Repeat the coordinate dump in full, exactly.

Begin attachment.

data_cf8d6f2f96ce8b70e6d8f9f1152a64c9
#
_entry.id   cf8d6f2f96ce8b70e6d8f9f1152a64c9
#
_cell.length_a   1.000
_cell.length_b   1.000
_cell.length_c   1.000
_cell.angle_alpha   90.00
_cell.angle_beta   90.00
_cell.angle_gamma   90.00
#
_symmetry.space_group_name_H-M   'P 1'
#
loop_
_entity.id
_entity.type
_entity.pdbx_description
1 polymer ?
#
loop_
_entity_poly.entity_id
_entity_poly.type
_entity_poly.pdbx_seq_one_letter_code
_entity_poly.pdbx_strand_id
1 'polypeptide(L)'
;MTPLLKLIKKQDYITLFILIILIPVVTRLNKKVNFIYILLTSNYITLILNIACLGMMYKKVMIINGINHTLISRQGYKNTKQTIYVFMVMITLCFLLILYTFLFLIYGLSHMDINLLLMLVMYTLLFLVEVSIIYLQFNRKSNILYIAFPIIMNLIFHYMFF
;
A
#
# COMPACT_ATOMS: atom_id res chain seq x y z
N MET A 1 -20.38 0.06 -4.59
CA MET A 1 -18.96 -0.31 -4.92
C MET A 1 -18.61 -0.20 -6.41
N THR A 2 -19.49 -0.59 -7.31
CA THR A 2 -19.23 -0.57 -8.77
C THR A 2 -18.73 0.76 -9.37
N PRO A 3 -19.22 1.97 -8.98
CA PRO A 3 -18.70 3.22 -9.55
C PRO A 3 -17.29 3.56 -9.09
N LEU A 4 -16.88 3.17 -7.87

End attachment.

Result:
data_cf8d6f2f96ce8b70e6d8f9f1152a64c9
#
_entry.id   cf8d6f2f96ce8b70e6d8f9f1152a64c9
#
_cell.length_a   1.000
_cell.length_b   1.000
_cell.length_c   1.000
_cell.angle_alpha   90.00
_cell.angle_beta   90.00
_cell.angle_gamma   90.00
#
_symmetry.space_group_name_H-M   'P 1'
#
loop_
_entity.id
_entity.type
_entity.pdbx_description
1 polymer ?
#
loop_
_entity_poly.entity_id
_entity_poly.type
_entity_poly.pdbx_seq_one_letter_code
_entity_poly.pdbx_strand_id
1 'polypeptide(L)'
;MTPLLKLIKKQDYITLFILIILIPVVTRLNKKVNFIYILLTSNYITLILNIACLGMMYKKVMIINGINHTLISRQGYKNTKQTIYVFMVMITLCFLLILYTFLFLIYGLSHMDINLLLMLVMYTLLFLVEVSIIYLQFNRKSNILYIAFPIIMNLIFHYMFF
;
A
#
# COMPACT_ATOMS: atom_id res chain seq x y z
N MET A 1 -20.38 0.06 -4.59
CA MET A 1 -18.96 -0.31 -4.92
C MET A 1 -18.61 -0.20 -6.41
N THR A 2 -19.49 -0.59 -7.31
CA THR A 2 -19.23 -0.57 -8.77
C THR A 2 -18.73 0.76 -9.37
N PRO A 3 -19.22 1.97 -8.98
CA PRO A 3 -18.70 3.22 -9.55
C PRO A 3 -17.29 3.56 -9.09
N LEU A 4 -16.88 3.17 -7.87